While I agree that many parked domains are misspellings used by phishers and/or the grabbings of cybersquatters to build ad farms, there are also legitimate reasons to park a domain. One is to bag it before the cybersquatters do, pending website development. As a web developer, I routinely grab a domain for a client as soon as they approach us for a job, and park it while the site is being developed.
Sometimes the client may take a few months to get organised and actually call for us to start the job, in which case hanging onto the domain ensures we have it when we need it. It also gives us some protection if another developer tries to hijack our client, since if we do the CNA (Client Needs Analysis) for them (which costs us money) and the client then decides to go to another developer we'll add the cost of the CNA to the charge for transferring the domain name to the competitor.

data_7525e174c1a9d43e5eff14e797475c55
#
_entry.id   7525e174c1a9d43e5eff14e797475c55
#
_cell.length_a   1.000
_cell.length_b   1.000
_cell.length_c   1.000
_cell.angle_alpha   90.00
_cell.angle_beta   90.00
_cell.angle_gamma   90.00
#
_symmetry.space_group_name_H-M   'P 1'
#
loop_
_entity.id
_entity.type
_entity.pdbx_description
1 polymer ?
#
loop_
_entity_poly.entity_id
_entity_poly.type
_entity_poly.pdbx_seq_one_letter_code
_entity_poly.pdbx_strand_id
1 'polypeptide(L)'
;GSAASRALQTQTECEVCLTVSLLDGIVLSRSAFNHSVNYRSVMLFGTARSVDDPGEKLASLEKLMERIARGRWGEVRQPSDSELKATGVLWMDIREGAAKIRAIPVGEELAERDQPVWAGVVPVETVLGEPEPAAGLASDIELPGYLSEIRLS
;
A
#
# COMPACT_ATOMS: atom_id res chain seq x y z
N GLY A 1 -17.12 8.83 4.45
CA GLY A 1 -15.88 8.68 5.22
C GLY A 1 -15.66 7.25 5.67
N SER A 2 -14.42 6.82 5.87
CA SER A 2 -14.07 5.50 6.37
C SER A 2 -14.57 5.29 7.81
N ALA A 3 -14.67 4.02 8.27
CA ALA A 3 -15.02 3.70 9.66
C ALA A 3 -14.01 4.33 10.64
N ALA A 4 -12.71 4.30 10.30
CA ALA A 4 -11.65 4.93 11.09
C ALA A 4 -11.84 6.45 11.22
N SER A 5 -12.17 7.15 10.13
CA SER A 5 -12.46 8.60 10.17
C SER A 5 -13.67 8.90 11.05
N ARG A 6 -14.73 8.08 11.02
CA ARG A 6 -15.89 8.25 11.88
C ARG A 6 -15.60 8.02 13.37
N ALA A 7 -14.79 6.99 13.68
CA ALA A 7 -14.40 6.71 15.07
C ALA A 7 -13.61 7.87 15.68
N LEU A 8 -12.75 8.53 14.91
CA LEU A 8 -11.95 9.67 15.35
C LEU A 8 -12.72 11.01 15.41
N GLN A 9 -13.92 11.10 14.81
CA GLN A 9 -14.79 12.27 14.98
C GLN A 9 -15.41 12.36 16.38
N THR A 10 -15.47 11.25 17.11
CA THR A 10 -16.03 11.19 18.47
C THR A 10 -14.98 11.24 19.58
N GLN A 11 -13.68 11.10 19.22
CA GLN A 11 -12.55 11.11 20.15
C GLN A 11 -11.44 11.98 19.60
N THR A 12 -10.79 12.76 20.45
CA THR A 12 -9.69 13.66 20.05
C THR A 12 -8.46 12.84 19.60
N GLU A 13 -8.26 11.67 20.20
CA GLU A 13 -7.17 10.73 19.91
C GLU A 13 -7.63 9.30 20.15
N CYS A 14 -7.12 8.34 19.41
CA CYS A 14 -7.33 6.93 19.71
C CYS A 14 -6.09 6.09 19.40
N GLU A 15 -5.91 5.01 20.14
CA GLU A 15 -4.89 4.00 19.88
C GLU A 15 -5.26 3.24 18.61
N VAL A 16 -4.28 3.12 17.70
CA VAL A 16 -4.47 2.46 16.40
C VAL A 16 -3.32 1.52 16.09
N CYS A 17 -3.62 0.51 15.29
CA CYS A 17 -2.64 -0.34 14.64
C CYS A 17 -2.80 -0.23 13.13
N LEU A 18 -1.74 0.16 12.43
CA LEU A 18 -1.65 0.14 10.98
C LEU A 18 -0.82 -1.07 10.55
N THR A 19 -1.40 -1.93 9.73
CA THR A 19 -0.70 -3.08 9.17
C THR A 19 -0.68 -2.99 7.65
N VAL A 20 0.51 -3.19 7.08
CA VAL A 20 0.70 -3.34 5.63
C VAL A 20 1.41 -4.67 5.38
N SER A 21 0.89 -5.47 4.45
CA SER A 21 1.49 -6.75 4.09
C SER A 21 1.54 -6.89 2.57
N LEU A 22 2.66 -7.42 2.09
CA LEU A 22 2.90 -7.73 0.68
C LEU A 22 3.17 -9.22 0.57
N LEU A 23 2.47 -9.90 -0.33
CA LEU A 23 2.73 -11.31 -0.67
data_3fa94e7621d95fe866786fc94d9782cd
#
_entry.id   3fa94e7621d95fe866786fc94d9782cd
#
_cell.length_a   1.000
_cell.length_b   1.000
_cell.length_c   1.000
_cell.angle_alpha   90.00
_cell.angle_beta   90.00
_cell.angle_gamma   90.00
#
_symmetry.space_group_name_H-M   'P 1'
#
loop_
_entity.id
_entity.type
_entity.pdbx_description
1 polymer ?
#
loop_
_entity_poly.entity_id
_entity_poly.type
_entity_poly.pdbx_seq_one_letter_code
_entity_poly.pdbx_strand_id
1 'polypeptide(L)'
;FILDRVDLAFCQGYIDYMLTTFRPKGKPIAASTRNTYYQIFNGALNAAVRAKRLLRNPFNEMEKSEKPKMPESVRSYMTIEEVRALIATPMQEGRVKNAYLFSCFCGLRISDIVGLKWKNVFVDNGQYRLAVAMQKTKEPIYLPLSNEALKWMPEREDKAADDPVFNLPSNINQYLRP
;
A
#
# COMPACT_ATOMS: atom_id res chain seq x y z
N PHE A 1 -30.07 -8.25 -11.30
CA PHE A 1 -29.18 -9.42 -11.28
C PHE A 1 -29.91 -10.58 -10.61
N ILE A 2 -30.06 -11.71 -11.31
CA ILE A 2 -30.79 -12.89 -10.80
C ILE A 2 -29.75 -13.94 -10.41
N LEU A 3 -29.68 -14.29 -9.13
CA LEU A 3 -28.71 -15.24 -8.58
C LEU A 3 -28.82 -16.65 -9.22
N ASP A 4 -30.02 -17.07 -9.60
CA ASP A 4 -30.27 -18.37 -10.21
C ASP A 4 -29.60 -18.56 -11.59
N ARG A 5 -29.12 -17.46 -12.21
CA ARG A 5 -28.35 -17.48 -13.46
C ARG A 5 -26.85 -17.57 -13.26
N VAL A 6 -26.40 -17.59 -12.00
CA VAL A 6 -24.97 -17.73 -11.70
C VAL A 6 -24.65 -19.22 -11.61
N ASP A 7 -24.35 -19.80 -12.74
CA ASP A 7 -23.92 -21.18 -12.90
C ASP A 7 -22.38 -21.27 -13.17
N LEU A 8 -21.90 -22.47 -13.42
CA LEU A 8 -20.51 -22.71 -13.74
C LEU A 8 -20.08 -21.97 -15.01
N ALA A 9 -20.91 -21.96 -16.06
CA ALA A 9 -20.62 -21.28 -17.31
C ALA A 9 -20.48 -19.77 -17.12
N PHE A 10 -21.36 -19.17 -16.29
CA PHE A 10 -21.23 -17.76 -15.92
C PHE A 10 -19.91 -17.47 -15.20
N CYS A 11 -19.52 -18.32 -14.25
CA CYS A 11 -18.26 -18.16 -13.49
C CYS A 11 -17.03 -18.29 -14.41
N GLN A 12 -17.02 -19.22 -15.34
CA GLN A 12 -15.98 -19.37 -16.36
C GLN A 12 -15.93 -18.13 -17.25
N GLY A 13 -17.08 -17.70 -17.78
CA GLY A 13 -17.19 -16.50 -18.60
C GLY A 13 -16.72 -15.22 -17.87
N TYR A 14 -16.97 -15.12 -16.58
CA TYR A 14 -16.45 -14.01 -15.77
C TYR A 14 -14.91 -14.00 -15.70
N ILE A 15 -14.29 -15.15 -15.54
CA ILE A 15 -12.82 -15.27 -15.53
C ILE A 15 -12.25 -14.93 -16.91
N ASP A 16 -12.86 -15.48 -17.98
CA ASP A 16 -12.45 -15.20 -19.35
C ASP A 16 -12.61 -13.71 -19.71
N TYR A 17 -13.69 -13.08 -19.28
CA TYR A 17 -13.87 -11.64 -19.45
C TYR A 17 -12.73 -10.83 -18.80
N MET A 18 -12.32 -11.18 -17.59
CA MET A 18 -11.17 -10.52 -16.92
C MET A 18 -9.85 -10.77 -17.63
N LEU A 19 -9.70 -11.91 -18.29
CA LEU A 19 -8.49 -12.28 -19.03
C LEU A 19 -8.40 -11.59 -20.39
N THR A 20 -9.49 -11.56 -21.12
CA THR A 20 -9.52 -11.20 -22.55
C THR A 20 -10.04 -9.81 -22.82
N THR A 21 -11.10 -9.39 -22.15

But yes, there is a right way and a wrong way. We park domains by pointing them at a generic "Under Construction" parking page on our server, not on an ad farm. Not just out of civic-mindedness, I'm afraid; the reason we don't show ads on parked domains is mainly because we don't want the domain coming up in search results when people google for porn!